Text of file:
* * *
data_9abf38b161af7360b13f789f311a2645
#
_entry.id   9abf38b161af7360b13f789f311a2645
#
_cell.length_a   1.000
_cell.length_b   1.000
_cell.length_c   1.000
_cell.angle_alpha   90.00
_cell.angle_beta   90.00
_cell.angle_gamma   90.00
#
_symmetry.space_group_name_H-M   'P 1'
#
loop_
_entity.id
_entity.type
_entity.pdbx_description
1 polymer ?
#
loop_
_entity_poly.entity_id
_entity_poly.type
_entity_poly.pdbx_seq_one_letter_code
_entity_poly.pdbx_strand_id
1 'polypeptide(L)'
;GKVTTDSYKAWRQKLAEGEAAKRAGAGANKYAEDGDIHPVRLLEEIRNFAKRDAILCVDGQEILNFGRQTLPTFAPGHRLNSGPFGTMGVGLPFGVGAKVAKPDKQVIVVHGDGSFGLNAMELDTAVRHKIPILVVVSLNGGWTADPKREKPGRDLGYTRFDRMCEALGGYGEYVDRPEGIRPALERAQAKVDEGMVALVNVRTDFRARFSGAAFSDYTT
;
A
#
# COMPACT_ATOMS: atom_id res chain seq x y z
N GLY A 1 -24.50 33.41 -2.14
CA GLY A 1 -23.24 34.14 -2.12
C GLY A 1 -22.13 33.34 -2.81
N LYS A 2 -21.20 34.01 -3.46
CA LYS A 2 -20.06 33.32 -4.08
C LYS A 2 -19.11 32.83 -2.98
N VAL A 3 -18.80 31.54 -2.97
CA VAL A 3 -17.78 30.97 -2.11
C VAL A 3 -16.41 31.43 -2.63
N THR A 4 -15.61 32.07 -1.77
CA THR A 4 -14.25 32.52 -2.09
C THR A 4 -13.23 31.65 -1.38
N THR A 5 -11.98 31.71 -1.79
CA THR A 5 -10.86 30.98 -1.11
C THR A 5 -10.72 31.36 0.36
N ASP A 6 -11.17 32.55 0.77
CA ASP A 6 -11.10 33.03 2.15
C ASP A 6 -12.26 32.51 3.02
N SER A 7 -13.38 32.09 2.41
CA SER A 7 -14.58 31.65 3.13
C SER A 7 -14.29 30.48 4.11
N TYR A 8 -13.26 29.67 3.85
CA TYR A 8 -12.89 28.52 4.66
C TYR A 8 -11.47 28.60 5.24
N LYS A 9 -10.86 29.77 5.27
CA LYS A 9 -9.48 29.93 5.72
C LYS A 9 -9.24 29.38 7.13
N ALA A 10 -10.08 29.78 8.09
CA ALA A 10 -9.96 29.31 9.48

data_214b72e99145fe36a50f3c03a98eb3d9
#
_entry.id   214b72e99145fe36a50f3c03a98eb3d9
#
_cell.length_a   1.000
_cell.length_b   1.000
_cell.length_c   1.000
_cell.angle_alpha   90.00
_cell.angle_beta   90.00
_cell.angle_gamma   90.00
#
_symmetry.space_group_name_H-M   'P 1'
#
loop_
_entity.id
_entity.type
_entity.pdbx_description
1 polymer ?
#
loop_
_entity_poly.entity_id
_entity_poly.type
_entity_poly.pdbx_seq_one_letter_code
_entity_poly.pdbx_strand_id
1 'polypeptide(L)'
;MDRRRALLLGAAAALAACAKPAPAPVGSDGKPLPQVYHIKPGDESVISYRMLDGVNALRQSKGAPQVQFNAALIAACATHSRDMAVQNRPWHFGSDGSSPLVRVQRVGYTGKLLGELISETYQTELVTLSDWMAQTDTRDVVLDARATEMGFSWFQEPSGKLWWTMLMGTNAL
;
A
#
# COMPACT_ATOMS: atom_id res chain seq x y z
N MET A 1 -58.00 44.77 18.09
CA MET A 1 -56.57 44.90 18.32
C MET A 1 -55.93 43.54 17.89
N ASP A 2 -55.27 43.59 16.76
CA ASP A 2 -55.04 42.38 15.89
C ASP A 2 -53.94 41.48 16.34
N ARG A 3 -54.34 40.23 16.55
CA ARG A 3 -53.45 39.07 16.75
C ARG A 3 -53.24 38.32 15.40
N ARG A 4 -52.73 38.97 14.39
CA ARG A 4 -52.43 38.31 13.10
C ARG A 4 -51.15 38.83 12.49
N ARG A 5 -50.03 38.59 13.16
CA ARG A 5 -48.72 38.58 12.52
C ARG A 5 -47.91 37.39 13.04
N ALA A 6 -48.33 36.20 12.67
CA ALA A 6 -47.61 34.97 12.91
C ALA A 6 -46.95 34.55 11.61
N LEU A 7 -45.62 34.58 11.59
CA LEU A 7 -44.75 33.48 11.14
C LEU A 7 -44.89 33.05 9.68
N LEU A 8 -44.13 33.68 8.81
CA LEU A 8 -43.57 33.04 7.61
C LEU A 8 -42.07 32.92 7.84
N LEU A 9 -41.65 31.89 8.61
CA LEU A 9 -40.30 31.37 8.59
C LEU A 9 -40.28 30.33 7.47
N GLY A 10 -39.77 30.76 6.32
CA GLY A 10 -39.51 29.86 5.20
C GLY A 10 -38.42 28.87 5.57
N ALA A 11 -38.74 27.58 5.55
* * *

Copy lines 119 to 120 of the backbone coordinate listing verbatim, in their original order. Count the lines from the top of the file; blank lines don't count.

C GLY A 10 -38.42 28.87 5.57
N ALA A 11 -38.74 27.58 5.55